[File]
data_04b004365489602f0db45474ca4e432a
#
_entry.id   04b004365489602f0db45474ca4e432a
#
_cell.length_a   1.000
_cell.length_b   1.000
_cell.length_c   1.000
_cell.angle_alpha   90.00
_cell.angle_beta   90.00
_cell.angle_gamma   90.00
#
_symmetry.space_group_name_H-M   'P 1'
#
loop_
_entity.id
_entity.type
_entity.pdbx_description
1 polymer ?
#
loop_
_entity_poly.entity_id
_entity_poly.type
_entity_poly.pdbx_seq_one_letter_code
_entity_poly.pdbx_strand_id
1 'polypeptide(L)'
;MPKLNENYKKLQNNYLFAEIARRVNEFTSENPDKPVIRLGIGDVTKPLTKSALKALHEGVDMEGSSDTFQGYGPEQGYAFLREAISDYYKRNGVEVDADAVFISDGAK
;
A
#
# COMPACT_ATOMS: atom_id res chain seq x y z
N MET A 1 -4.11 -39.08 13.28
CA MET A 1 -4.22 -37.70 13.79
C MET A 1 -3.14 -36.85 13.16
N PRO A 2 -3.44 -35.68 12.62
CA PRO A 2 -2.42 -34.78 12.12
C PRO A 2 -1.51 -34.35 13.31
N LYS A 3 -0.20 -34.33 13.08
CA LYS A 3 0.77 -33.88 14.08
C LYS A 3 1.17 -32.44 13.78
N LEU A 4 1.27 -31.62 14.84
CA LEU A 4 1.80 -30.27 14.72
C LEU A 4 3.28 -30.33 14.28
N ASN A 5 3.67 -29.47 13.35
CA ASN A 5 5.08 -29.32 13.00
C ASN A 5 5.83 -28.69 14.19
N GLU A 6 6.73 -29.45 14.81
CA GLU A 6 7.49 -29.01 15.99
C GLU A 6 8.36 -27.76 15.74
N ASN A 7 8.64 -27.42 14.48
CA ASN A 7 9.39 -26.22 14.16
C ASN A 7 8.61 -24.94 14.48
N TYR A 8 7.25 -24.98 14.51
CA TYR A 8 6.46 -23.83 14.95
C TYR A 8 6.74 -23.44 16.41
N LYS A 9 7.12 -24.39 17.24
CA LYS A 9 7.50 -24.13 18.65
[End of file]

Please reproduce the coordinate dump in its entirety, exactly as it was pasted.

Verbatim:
data_04b004365489602f0db45474ca4e432a
#
_entry.id   04b004365489602f0db45474ca4e432a
#
_cell.length_a   1.000
_cell.length_b   1.000
_cell.length_c   1.000
_cell.angle_alpha   90.00
_cell.angle_beta   90.00
_cell.angle_gamma   90.00
#
_symmetry.space_group_name_H-M   'P 1'
#
loop_
_entity.id
_entity.type
_entity.pdbx_description
1 polymer ?
#
loop_
_entity_poly.entity_id
_entity_poly.type
_entity_poly.pdbx_seq_one_letter_code
_entity_poly.pdbx_strand_id
1 'polypeptide(L)'
;MPKLNENYKKLQNNYLFAEIARRVNEFTSENPDKPVIRLGIGDVTKPLTKSALKALHEGVDMEGSSDTFQGYGPEQGYAFLREAISDYYKRNGVEVDADAVFISDGAK
;
A
#
# COMPACT_ATOMS: atom_id res chain seq x y z
N MET A 1 -4.11 -39.08 13.28
CA MET A 1 -4.22 -37.70 13.79
C MET A 1 -3.14 -36.85 13.16
N PRO A 2 -3.44 -35.68 12.62
CA PRO A 2 -2.42 -34.78 12.12
C PRO A 2 -1.51 -34.35 13.31
N LYS A 3 -0.20 -34.33 13.08
CA LYS A 3 0.77 -33.88 14.08
C LYS A 3 1.17 -32.44 13.78
N LEU A 4 1.27 -31.62 14.84
CA LEU A 4 1.80 -30.27 14.72
C LEU A 4 3.28 -30.33 14.28
N ASN A 5 3.67 -29.47 13.35
CA ASN A 5 5.08 -29.32 13.00
C ASN A 5 5.83 -28.69 14.19
N GLU A 6 6.73 -29.45 14.81
CA GLU A 6 7.49 -29.01 15.99
C GLU A 6 8.36 -27.76 15.74
N ASN A 7 8.64 -27.42 14.48
CA ASN A 7 9.39 -26.22 14.16
C ASN A 7 8.61 -24.94 14.48
N TYR A 8 7.25 -24.98 14.51
CA TYR A 8 6.46 -23.83 14.95
C TYR A 8 6.74 -23.44 16.41
N LYS A 9 7.12 -24.39 17.24
CA LYS A 9 7.50 -24.13 18.65